Emotions are a great gift. Because of our sensory capacity to feel, the world is richer. It has texture. These sensory responses in turn let us know when and how we should act. Emotion is after all, related to motion, or movement. For many of us, emotions are a confusing thing. We sense too much, or not enough. We move in a wild and unskilled manner, leading to compulsive, impulsive, or awkward reactions. Or, we fail to move, making us rigid, frozen, and insensitive to life around us. In many spiritual paths, and in relation to psychological work, emotions become the major “battleground.” “Kill out desire and passion” some religious teachings proclaim. Learn to master the roller coaster ride of your feelings, psychologists often profess. We attempt to control our emotional nature in any way we can, via drugs (Prozac being the latest popular trend), or “mind control” to name a few methods. Or, we seek to rid ourselves of emotions so we can cultivate “good ones,” and eliminate “bad ones.” We seek to do this via catharsis, or positive thinking, or mood pills, or whatever we can think of. Eventually, over time we learn that emotions can neither be controlled, or gotten rid of. Just as the ocean tide is meant to ebb and flow, emotions also are meant to move from state to state, helping us to remain sensitive to the world around us, and teaching us how to act accordingly.
The idea that somehow or another, we are to have such complete mastery over our emotions, that we are eternally blissful and calm, is a distortion as well. Time and again, people who seek to emulate spiritual leaders discover, that even here, great spiritual teachers have moments of anger, fear, confusion, despair, and so forth. Spiritual seekers are often shocked to discover this about the teachers they emulate. How could this be? Perhaps, it would benefit us, if we moved away from the notion of controlling or mastering our emotions, and tried another way. This way is one of beautifying our emotions. Something which is done primarily out of recognition, acceptance, and refinement over time.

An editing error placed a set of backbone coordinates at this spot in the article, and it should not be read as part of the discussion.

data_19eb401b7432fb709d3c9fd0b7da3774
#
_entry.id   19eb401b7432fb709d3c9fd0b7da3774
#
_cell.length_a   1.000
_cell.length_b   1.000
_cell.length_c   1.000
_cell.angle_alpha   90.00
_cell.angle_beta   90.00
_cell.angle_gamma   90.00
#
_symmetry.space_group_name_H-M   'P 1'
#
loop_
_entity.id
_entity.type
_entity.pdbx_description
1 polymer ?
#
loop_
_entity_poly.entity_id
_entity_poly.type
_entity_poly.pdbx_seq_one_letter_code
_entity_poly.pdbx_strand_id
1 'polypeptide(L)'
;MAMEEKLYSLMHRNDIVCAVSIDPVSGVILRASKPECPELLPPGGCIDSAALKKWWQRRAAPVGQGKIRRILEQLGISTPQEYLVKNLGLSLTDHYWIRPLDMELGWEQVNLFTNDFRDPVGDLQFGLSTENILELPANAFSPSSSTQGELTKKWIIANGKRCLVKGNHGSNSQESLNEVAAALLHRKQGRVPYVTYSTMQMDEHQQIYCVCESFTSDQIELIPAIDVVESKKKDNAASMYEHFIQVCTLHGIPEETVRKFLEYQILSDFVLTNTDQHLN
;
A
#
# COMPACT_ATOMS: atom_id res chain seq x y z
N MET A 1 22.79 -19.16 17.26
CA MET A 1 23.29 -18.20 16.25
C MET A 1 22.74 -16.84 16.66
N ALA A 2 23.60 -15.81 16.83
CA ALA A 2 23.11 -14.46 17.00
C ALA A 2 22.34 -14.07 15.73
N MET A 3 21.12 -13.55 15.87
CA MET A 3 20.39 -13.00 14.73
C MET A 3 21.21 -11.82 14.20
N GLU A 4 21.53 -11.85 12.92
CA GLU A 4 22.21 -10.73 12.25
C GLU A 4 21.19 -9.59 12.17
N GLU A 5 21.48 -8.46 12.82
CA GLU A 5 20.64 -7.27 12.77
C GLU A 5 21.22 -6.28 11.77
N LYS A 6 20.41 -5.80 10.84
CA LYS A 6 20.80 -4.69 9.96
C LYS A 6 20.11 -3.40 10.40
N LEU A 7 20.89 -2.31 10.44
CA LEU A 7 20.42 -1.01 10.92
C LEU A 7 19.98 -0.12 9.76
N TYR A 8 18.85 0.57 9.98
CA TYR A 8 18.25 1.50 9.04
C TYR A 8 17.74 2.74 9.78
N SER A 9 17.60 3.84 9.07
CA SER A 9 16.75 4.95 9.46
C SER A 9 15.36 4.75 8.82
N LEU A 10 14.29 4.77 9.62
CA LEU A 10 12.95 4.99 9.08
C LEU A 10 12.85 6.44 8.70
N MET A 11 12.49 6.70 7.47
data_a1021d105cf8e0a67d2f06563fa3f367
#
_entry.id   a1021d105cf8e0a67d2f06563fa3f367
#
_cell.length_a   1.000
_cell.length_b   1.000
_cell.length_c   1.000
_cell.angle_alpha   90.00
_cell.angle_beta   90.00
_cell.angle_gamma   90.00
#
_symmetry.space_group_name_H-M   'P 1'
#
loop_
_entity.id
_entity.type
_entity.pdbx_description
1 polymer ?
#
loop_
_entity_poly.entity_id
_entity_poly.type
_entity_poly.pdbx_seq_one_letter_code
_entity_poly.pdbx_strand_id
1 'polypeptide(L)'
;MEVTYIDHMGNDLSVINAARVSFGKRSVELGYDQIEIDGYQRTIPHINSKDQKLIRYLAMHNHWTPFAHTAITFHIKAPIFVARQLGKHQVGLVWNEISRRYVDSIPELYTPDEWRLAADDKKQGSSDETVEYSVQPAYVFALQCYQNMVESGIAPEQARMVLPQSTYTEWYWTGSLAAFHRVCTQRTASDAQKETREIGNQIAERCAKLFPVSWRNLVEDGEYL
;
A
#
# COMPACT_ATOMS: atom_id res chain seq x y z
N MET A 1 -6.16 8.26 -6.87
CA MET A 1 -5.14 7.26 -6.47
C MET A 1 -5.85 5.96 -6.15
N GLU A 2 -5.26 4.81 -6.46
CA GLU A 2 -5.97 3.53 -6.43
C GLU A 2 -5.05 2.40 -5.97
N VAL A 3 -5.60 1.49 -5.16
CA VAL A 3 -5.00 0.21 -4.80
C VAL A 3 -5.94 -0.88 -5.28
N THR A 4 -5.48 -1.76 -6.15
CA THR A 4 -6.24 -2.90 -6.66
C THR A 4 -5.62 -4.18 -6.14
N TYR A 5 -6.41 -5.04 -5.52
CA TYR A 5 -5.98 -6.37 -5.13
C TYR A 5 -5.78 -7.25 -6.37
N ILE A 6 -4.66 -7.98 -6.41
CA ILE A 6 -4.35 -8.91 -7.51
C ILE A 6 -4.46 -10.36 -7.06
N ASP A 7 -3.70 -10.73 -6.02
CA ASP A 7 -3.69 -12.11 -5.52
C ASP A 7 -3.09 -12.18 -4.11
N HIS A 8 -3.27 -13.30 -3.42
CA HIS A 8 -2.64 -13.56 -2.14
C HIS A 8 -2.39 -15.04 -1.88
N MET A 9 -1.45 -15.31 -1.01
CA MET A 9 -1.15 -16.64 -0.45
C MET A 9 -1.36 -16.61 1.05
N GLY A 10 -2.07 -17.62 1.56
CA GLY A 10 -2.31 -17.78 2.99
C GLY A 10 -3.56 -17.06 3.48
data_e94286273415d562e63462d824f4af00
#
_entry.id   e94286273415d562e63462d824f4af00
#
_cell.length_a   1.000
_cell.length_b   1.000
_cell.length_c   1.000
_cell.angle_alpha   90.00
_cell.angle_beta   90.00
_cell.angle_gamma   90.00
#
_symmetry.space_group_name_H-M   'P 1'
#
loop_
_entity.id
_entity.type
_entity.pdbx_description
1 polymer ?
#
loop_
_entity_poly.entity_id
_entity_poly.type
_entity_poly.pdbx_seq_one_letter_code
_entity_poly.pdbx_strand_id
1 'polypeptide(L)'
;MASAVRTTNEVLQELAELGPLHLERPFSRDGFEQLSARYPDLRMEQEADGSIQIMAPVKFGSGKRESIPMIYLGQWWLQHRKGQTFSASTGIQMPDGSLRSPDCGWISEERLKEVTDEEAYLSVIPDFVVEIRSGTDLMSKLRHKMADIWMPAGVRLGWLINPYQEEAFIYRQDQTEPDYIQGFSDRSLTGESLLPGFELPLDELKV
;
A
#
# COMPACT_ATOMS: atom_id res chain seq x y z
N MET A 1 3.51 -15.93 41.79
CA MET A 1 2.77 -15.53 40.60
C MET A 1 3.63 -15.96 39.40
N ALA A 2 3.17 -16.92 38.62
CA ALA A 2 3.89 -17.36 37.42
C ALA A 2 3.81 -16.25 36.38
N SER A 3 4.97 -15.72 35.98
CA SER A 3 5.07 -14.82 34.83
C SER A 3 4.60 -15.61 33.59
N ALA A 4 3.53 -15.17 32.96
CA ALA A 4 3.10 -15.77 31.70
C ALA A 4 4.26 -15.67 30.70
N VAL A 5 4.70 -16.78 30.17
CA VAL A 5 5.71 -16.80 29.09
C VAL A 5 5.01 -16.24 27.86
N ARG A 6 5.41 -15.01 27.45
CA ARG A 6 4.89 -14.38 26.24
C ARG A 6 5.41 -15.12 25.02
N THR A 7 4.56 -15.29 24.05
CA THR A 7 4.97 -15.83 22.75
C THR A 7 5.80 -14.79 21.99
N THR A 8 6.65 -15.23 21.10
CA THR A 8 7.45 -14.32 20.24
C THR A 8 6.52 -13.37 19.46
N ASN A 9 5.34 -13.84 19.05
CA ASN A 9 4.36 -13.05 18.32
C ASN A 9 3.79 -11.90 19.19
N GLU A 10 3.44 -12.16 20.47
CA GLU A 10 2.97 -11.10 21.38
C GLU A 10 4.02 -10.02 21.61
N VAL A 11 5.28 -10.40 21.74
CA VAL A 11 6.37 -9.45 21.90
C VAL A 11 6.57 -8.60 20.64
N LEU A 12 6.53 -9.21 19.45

What is beauty? In a subjective sense, beauty is in the eye of the beholder. Still, certain elements which make something beautiful can be localized and built upon. Beauty begins first of all with recognition. When we use the eyes, we see, or recognize something. There is something very powerful in the act of being seen. Everyone thrives under attention, and disintegrates when neglected. The clearer our perception, especially when looked upon with loving intent, the more powerful the response elicited from those who are seen. This ability to see “within” someone, explains why many people may say they find something beautiful which others do not. The second factor has to do with appreciation. To appreciate something means we value it. When we value something, or someone, we spend time with it. The more time spent, the more intimate we become. This leads to qualities of depth, and a sense of the preciousness of something, again enhancing beauty. Another characteristic of beauty is refinement. Refinement requires skill, or training over a long period of time. This enhances the characteristic of light, making it something subtle, delicate, yet rich and full. Hence beauty!
When working with our emotions, we can beautify them by first recognizing them in a non-judgmental way. Ah! Here is anger again, and sadness, amusement, and so forth. Next, we can appreciate them. Oh, anger lets me know I must do something different in my life. Sadness tells me I am having trouble letting go of something I loved. Amusement reveals to me areas to cultivate for enjoyment and appreciation. Finally, we can refine them. I change my life and release my anger by talking vs. punching it out. I let go by allowing for my grief vs. holding it back and creating depression within me. I cultivate amusement by enjoying things which have more power to endure vs. simply moving from one surface interest to the next. In this method, all emotions are embraced. They are accepted, seen, understood, and worked with consciously. Emotions become wonderful teachers and are embraced, versus controlled, neglected, or resisted, for what they have to offer in enriching our lives.
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